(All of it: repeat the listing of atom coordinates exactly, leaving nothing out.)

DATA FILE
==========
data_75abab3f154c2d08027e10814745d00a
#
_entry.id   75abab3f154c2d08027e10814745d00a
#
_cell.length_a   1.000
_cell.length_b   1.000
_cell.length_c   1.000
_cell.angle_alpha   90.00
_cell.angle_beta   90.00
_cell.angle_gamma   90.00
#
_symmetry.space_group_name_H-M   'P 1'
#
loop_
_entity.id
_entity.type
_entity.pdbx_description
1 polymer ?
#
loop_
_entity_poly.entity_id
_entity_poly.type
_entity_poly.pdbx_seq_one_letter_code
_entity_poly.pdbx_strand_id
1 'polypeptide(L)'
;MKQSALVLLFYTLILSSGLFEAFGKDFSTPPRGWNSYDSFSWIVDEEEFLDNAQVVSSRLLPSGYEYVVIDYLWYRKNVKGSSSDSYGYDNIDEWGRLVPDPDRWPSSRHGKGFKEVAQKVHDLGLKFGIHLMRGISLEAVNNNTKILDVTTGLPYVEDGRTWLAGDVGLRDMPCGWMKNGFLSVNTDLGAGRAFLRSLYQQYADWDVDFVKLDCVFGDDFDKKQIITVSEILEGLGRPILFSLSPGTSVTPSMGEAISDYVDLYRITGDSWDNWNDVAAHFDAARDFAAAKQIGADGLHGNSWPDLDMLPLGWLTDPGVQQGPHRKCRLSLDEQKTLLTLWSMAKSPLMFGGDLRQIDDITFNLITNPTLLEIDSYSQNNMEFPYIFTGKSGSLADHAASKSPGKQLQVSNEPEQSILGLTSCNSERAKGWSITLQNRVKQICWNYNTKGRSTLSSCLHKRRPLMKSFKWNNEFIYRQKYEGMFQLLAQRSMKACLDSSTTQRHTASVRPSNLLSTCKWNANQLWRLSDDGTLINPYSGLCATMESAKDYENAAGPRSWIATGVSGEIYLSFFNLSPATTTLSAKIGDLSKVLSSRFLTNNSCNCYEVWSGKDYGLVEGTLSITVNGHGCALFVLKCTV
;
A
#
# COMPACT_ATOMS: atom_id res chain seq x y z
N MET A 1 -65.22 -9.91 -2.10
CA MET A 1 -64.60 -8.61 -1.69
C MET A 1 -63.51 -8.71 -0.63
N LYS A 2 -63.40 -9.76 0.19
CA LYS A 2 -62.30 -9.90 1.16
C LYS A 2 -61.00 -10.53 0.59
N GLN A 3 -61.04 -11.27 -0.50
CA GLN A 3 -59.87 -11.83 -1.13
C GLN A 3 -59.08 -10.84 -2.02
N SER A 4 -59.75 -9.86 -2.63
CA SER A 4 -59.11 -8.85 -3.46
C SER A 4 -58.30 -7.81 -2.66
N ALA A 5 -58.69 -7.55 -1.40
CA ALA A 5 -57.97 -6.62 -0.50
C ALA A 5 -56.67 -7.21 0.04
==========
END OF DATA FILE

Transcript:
data_75abab3f154c2d08027e10814745d00a
#
_entry.id   75abab3f154c2d08027e10814745d00a
#
_cell.length_a   1.000
_cell.length_b   1.000
_cell.length_c   1.000
_cell.angle_alpha   90.00
_cell.angle_beta   90.00
_cell.angle_gamma   90.00
#
_symmetry.space_group_name_H-M   'P 1'
#
loop_
_entity.id
_entity.type
_entity.pdbx_description
1 polymer ?
#
loop_
_entity_poly.entity_id
_entity_poly.type
_entity_poly.pdbx_seq_one_letter_code
_entity_poly.pdbx_strand_id
1 'polypeptide(L)'
;MKQSALVLLFYTLILSSGLFEAFGKDFSTPPRGWNSYDSFSWIVDEEEFLDNAQVVSSRLLPSGYEYVVIDYLWYRKNVKGSSSDSYGYDNIDEWGRLVPDPDRWPSSRHGKGFKEVAQKVHDLGLKFGIHLMRGISLEAVNNNTKILDVTTGLPYVEDGRTWLAGDVGLRDMPCGWMKNGFLSVNTDLGAGRAFLRSLYQQYADWDVDFVKLDCVFGDDFDKKQIITVSEILEGLGRPILFSLSPGTSVTPSMGEAISDYVDLYRITGDSWDNWNDVAAHFDAARDFAAAKQIGADGLHGNSWPDLDMLPLGWLTDPGVQQGPHRKCRLSLDEQKTLLTLWSMAKSPLMFGGDLRQIDDITFNLITNPTLLEIDSYSQNNMEFPYIFTGKSGSLADHAASKSPGKQLQVSNEPEQSILGLTSCNSERAKGWSITLQNRVKQICWNYNTKGRSTLSSCLHKRRPLMKSFKWNNEFIYRQKYEGMFQLLAQRSMKACLDSSTTQRHTASVRPSNLLSTCKWNANQLWRLSDDGTLINPYSGLCATMESAKDYENAAGPRSWIATGVSGEIYLSFFNLSPATTTLSAKIGDLSKVLSSRFLTNNSCNCYEVWSGKDYGLVEGTLSITVNGHGCALFVLKCTV
;
A
#
# COMPACT_ATOMS: atom_id res chain seq x y z
N MET A 1 -65.22 -9.91 -2.10
CA MET A 1 -64.60 -8.61 -1.69
C MET A 1 -63.51 -8.71 -0.63
N LYS A 2 -63.40 -9.76 0.19
CA LYS A 2 -62.30 -9.90 1.16
C LYS A 2 -61.00 -10.53 0.59
N GLN A 3 -61.04 -11.27 -0.50
CA GLN A 3 -59.87 -11.83 -1.13
C GLN A 3 -59.08 -10.84 -2.02
N SER A 4 -59.75 -9.86 -2.63
CA SER A 4 -59.11 -8.85 -3.46
C SER A 4 -58.30 -7.81 -2.66
N ALA A 5 -58.69 -7.55 -1.40
CA ALA A 5 -57.97 -6.62 -0.50
C ALA A 5 -56.67 -7.21 0.04